You wouldn't be facing this problem to begin with if the React tree of the application was designed so that the two components that need to communicate were close enough in the hierarchy.

But in the real world you don't have the time to refactor a whole React application to simply implement a basic feature. So you have no choice but to deal with the existing codebase.

Some solutions you could implement to solve the optimization problem:

  • You could memoize some components to make sure they do not update if they don't need to.
  • You could keep the counter state inside <FarAwayComponent>, and store in some context at the nearest root its setter so that <MyButton> can leverage it.

However, both solutions come with a price. The first solution will make you memoize lots of components, thus increasing the bundle size and may cause edge effects (components relying wrongly on the very fact that they are not memoized). The second solution will still cause an extra update of your whole React tree.

Now, what if take a step back from React for a moment, and see if we can solve this problem from a different approach. What if I told you that you can optimize your solution so that only <FarAwayComponent> will update when the button is clicked ? 😉

Well, surprise: we can. And we can use JavaScript events to achieve so.

The optimized solution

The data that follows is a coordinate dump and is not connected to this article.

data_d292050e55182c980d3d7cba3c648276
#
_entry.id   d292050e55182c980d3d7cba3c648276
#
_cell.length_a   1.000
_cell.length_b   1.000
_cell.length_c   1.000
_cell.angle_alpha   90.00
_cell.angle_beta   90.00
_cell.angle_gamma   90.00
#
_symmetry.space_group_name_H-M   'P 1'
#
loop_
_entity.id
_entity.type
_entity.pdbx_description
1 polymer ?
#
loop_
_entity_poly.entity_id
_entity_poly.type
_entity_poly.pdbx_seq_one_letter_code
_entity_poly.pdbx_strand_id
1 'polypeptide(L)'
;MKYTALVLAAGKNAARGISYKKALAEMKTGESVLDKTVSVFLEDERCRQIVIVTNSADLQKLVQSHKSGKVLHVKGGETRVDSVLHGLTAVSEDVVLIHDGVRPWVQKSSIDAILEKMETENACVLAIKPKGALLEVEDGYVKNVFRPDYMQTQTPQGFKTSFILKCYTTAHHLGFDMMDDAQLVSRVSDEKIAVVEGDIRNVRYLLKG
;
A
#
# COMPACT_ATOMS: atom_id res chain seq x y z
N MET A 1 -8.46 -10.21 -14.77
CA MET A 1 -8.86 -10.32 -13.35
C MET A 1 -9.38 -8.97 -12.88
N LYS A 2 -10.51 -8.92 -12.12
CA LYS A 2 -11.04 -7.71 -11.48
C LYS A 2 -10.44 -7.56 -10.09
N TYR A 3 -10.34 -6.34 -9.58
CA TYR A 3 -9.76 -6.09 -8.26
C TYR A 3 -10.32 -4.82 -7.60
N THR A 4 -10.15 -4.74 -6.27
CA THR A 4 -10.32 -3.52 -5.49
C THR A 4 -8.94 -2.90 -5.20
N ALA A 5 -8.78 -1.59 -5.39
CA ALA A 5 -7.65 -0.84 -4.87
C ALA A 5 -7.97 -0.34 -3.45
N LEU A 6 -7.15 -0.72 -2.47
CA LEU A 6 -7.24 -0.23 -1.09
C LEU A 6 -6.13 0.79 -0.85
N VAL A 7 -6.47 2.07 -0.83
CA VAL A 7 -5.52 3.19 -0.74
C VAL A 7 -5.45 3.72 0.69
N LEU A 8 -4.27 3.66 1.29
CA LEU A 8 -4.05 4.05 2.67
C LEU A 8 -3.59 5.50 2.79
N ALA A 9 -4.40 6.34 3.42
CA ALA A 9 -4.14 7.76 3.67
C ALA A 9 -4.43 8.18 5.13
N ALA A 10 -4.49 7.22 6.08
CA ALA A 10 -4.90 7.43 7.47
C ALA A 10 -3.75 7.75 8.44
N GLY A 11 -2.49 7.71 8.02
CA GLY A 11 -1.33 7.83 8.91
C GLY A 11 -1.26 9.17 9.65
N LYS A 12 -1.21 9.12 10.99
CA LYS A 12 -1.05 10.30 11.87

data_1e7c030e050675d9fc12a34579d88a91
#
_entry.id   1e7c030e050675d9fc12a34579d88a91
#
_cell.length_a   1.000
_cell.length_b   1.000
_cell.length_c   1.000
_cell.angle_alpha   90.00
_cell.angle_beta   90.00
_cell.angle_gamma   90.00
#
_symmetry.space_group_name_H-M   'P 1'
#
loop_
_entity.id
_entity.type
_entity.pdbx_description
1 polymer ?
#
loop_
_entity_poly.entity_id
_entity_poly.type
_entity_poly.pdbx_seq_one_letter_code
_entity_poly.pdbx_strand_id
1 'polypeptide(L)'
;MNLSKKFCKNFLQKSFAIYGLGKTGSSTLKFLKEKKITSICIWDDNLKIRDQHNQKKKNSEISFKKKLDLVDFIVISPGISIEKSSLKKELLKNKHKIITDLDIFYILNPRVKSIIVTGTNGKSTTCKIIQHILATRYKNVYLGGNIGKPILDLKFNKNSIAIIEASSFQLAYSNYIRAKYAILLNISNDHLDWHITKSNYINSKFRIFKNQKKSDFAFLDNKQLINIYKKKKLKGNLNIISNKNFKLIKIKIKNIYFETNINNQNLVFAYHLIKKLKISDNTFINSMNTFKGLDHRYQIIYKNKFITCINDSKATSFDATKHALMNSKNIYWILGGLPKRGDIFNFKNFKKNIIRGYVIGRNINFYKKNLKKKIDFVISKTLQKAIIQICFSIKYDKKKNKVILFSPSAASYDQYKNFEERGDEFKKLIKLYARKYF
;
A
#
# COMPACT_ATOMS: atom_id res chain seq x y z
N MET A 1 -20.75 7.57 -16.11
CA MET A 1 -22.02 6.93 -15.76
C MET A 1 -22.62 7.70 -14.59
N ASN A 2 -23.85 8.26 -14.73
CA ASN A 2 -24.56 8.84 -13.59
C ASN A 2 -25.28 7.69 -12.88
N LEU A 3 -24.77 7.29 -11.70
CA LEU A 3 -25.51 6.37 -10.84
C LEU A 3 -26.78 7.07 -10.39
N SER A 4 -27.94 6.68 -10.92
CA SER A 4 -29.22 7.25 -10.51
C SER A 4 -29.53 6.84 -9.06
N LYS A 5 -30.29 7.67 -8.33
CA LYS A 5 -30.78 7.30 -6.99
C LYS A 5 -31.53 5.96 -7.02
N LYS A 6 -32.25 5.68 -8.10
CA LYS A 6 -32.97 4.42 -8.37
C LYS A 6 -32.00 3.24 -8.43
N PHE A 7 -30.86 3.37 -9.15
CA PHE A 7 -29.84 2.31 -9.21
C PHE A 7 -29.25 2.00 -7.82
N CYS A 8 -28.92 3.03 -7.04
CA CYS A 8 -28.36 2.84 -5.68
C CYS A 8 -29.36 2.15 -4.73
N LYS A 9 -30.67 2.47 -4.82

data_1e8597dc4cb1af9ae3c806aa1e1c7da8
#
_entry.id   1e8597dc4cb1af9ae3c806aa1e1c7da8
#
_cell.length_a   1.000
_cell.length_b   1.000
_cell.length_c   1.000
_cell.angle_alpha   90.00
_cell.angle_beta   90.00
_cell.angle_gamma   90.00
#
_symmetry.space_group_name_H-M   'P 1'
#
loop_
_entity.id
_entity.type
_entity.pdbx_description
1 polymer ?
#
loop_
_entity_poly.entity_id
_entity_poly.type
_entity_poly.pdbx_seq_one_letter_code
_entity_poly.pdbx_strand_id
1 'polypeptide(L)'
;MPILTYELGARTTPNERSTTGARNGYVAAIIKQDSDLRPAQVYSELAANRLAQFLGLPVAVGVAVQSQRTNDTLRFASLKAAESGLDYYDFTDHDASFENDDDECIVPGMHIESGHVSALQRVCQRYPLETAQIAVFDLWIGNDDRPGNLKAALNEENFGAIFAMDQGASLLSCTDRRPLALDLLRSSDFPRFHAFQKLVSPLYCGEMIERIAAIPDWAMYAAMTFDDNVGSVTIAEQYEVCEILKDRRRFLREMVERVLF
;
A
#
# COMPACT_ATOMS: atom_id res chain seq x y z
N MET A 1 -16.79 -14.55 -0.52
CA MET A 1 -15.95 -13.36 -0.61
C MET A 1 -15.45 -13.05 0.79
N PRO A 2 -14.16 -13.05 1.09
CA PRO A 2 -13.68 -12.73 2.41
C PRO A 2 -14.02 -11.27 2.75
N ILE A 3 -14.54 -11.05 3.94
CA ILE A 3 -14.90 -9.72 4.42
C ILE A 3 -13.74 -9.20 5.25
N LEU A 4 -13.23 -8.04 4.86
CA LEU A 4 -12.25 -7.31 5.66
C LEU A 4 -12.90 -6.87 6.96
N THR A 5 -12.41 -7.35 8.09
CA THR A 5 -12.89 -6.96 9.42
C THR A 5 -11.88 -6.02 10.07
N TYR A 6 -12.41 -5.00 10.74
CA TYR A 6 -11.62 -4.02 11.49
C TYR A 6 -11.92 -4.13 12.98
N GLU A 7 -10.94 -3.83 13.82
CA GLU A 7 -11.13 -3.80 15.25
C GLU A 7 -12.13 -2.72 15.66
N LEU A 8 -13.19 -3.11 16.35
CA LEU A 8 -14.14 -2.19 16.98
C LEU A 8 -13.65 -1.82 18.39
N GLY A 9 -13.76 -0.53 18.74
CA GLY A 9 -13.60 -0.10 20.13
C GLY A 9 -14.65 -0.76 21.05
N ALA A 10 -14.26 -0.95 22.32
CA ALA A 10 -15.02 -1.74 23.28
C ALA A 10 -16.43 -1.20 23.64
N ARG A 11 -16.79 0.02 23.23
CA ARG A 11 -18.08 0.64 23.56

The key is to bind the native JS events to the React component's state, so that when the event is triggered from outside, it performs the actions we want on the local state.

Registering the event

// FarAwayComponent.jsx
import React, { useState } from 'react'

const FarAwayComponent = () => {
  const [count, setCount] = useState(0)

  const increment = () => setCount((prevCount) => prevCount + 1)

  useEffect(() => {
    document.addEventListener('setCounter', increment)
    return () => document.removeEventListener('setCounter', increment)
  }, [])

  return <p>Current count: {count}</p>

In the example above, we bind the event setCounter to the increment function which simply, as the name suggests, increments the count state variable.

Firing the event

This part doesn't require lots of code; in fact it's a two-liner solution:

// MyButton.jsx
import React from 'react'

// Instanciate the event we created previously
const counterEvent = new Event('setCounter')

const MyButton = () => {
  return <button onClick={() => document.dispatchEvent(counterEvent)}>click me</button>

Clicking on the button will fire the setCounter event (instanciated as counterEvent variable), and that will fire any function that was previously bound to it - increment in our case.

Some thoughts

No mater how far FarAwayComponent and MyButton are from each other in the React tree, this technique enables them to communicate together, and thus opens a potentially bi-directionnal data flow.

Note: there's one restriction though: the two components must be loaded in the same page's HTML document.


You can find the full source code that implements this solution in the following codesandbox:

Don't hesitate to play around with it to make it fit to a particular situation.

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Alexandre Le Lain

Alexandre Le Lain ‹@a_lelain

Software Engineer at HelloWork. I write code to fix my code.

You can check out my Github anytime.